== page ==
Insofar as Dogtooth has a story, it is a straightforward two-part scenario, lacking the ebb and flow of a more conventional dramatic narrative. In the first part, the specifics of the household's rules and dynamics are established. In the second, a conflict is introduced, one that in due course subverts and annihilates the household's carefully maintained order. That conflict initially manifests as videocassettes brought into the house by the security guard-cum-prostitute, who barters them away to the Older Daughter. The children are familiar with pornography—their parents openly consume it—but these videos are something far more radioactive in their hermetically sealed world: Hollywood movies. In what proves to be Dogtooth's solitary gesture of endearing human warmth, the Older Daughter quickly memorizes every line of dialog from the films, and soon she is spurting juice "blood" from her mouth in imitation of Rocky Balboa, or babbling in her affectless but contented way through a Richard Dreyfuss monologue from Jaws. (In a later, distinctly Wes Anderson-tinged scene, she transforms an awkward dance performance into a muddled homage to Flashdance.) Needless to say, the introduction of a virus as decadent as the Hollywood blockbuster does not bode well for anyone.
Approached purely as a stark thriller about an unconventional captors-and-captives scenario, Dogtooth is potent filmmaking. While the characters and their interactions are frequently disturbing or just downright baffling, the film itself hews to a determined realism in its presentation, lending sickening immediacy and intimacy to the events that unfold. Lanthimos' style is most defined by its absence of style: unadorned, disciplined, and deliberate. His formal flourishes are sparing: the use of shallow focus to signal the trajectory of action, and framing that frequently severs heads and limbs in contravention of the usual rules of cinematography. Such choices harmonize with the film's gnawing tone of fear and sexual unease, prodding the viewer to see the world as an anxious child might, full of threatening vectors and organs with their own frightening agency.
While it is an effective and visceral tale of suspense, the indefinite quality of the film's contours encourages deeper study. As with any fine work of absurdism, the target of Dogtooth's criticism resists easy identification. The film can be described as an attack on any number of norms: the institution of the family, cultural indoctrination, patriarchy, religiously motivated sexual repression, autocratic government, or any system that seeks to control its component-participants. The tyranny on display in Dogtooth is of the most insidious two-pronged type: inflexible, retributive, and violent, and yet able to cunningly employ reward, rivalry, and anticipation for its own malevolent (and typically inscrutable) purposes. The viewer cannot fathom the endpoint of the parents' sick system of child-rearing, but the Father plants a germ of illusory hope as a means of control: when a child's canine tooth (the titular "dogtooth") falls out, he or she is ready to venture beyond the fence.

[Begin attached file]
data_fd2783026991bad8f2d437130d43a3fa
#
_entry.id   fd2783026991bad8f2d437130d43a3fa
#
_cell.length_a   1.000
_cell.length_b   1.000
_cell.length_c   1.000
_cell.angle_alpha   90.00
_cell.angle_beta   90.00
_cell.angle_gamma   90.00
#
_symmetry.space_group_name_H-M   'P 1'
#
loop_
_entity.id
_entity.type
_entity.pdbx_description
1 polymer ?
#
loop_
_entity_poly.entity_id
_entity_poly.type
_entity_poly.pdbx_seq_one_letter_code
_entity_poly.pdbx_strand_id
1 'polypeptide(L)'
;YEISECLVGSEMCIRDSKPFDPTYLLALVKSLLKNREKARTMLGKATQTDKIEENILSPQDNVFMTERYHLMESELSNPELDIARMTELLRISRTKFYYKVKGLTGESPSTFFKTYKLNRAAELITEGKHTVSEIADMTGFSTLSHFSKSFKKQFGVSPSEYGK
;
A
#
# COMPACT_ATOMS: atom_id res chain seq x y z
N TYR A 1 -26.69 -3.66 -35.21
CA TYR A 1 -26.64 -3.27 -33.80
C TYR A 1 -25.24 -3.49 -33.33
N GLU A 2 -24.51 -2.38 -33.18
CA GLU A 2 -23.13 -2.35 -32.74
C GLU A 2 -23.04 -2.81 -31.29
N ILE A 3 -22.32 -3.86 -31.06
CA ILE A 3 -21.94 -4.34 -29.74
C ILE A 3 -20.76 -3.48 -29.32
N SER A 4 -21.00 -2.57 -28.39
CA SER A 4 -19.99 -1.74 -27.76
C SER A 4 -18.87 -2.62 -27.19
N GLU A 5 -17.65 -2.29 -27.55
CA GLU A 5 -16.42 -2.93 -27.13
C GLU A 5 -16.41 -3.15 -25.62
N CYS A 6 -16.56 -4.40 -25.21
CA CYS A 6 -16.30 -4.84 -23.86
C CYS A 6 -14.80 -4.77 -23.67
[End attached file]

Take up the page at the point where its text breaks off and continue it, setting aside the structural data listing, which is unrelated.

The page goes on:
Despite the film's arid surface, its cinematic antecedents are always squirming just out of sight, their relevance highlighted by the Older Daughter's obsession with the pop-cultural artifacts that fall into her hands. George Orwell's fingerprints are all over the film's thick allegorical slatherings, but so are Patrick McGoohan's. Echoes of The Prisoner are apparent in the oddly arbitrary quality of the household's deceits and rules, its curious linguistic patterns, and its mask of suburban bliss and hopelessly square pleasures (Sing-a-Long Night! Cake Night!). The family's canine braying brings to mind the animalistic fits of David Lynch's characters. Like Blue Velvet's fresh-faced amateur detective, Jeffrey Beaumont, the Other Daughter begins to discern the shadows of a strange world long hidden from her. The family of Dogtooth vibrates to the same pitch as numerous depraved Lynchian families, from those in The Grandmother to Fire Walk With Me, but it also calls back to the misfit tribes of 1970s horror and exploitation cinema. That era was rife with willfully isolated clans of fanatics (The Wicker Man), cannibals (The Texas Chainsaw Massacre), and mutants (The Hills Have Eyes) whose abnormal value systems inevitably shocked and disgusted interlopers. Unlike those films, Dogtooth turns a sympathetic gaze inward. For all its chilliness, Lanthimos' film thus reveals an astonishingly raw and bloody horror at its heart: the horror of being a child who was raised in Hell and told it was Heaven.